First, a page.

America’s beauty and appeal comes from the fact that this is a land of all lands– a country made up of individuals from all over the world. Because immigrants tend to migrate towards cities due to their educational and career opportunities, urban places have become a melting pot for these lands. Instead of being the places of opportunity that many immigrants envision, these are places where America’s ugliness shines through due to our lack of inclusivity. Though we are one of the most diverse nations in the world, our curriculums continue to tell our story from a majority white, European, male perspective, leaving little to no room for the rest of the voices that have helped form this nation into what it is today. In one instance, a textbook of nearly 2,000 pages spent less than 100 pages on Black history (Borg, 2016). Though this is not an issue that is limited to urban curriculums, it is one of the major setbacks for urban education. Learning in modern–day America is difficult enough due to high stakes testing. This difficulty is only emphasized when a large portion of the student population cannot see themselves represented in their lessons. If our schools are to be the great equalizers of society that Mann dreamed them to be, we must make space for more diverse narratives. I believe that implementing culturally relevant pedagogy in public schools through courses such as ethnic studies courses is a great step towards this kind of public education system.
The movement for ethnic studies courses is still in its relatively young stages. Though the movement has been going on for over fifty years, very few states have implemented strategies to bring ethnic studies into all its classrooms. However, the future of ethnic studies looks promising. California is working on a statewide curriculum for ethnic studies courses and countless districts already have curriculums set in place, with a solid number of them requiring these courses for graduation (Alejo & Lara, 2018). Perhaps the most fascinating thing about the ethnic studies movement is that it has been largely led by youth. Before looking into organizing more deeply, I was under the assumption that only adults could be in leadership positions for movements due to the level of respect seniority tends to demand. However, especially through the study of New Haven and the theories of organizing, I learned that those being directly affected by an issue are the most knowledgeable and thus the most equipped to make change because they have a personal stake in the issue. For the ethnic studies movement, the most knowledgeable are the students because they must deal with the lack of representation in lessons daily. There is also great value in intergenerational organizing. Movements are most successful when they incorporate the enthusiasm of the youth with the knowledge from experience of the older generation. In New Haven, for example, the Citywide Youth Coalition and The Elm-City UROC help youth organize by teaching them the basics of organizing and making them aware of positions of power that they can get into, while still letting the youth take charge on movements(Gellman, 2019). This kind of collaboration was what made the ethnic studies campaign in Connecticut so successful.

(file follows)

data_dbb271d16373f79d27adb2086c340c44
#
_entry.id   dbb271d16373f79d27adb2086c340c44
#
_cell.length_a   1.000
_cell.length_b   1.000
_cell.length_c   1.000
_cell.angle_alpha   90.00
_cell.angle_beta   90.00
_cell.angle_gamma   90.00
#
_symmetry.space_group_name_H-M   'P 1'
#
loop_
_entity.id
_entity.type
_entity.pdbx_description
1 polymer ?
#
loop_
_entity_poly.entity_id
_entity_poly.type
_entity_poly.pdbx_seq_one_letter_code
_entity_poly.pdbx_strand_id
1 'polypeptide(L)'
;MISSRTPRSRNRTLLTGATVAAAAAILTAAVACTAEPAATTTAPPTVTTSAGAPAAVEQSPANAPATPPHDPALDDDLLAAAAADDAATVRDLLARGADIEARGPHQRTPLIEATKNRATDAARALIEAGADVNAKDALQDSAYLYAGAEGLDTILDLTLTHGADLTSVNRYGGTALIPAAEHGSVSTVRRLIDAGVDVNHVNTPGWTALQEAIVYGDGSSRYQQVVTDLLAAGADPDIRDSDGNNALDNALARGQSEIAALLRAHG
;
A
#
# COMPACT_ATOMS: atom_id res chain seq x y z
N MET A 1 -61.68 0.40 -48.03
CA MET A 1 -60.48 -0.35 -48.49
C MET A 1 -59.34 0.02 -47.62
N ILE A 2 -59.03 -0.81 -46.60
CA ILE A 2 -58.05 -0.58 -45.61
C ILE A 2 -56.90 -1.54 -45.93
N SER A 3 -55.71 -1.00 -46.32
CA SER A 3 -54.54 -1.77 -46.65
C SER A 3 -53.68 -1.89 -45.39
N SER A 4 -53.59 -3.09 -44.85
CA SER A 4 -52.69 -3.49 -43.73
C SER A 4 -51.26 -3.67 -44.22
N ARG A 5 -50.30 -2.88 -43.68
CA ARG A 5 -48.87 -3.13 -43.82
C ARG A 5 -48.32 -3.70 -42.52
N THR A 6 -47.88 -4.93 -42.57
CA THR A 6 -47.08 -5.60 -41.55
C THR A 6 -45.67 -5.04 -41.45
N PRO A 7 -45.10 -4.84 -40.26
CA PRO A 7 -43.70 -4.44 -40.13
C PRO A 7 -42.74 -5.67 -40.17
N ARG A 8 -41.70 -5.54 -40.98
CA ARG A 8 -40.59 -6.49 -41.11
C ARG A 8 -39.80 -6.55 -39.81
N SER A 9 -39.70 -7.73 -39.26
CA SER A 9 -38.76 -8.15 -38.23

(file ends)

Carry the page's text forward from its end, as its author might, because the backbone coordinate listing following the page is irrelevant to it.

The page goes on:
About My Beliefs
Looking ahead, public education throughout the United States will reach its potential when it can give students the skills they need to thrive, a knowledge of the diverse history of this nation, and the foundation to be organizers for social change. It would be unrealistic to say that one day public schools will exist in a vacuum, totally uninfluenced by the current prejudices and setbacks of society. However, I believe that schools can one day reach a point in which they teach students to take in the current state of society and use it to mobilize them for social change. This will only be possible, however, when students are taught to thrive instead of survive. By this, I mean that they are given the tools they need to have fruitful discussions and debates on the topics of divide in society, come to compromises, and utilize their frustrations as fuel for change. This fuel can be utilized if students are also taught how to organize their communities and mobilize them for change. This kind of education is only achieved through culturally relevant pedagogy, which centers students’ education on the realities of the society they live in and prepares them to work towards a more equitable one.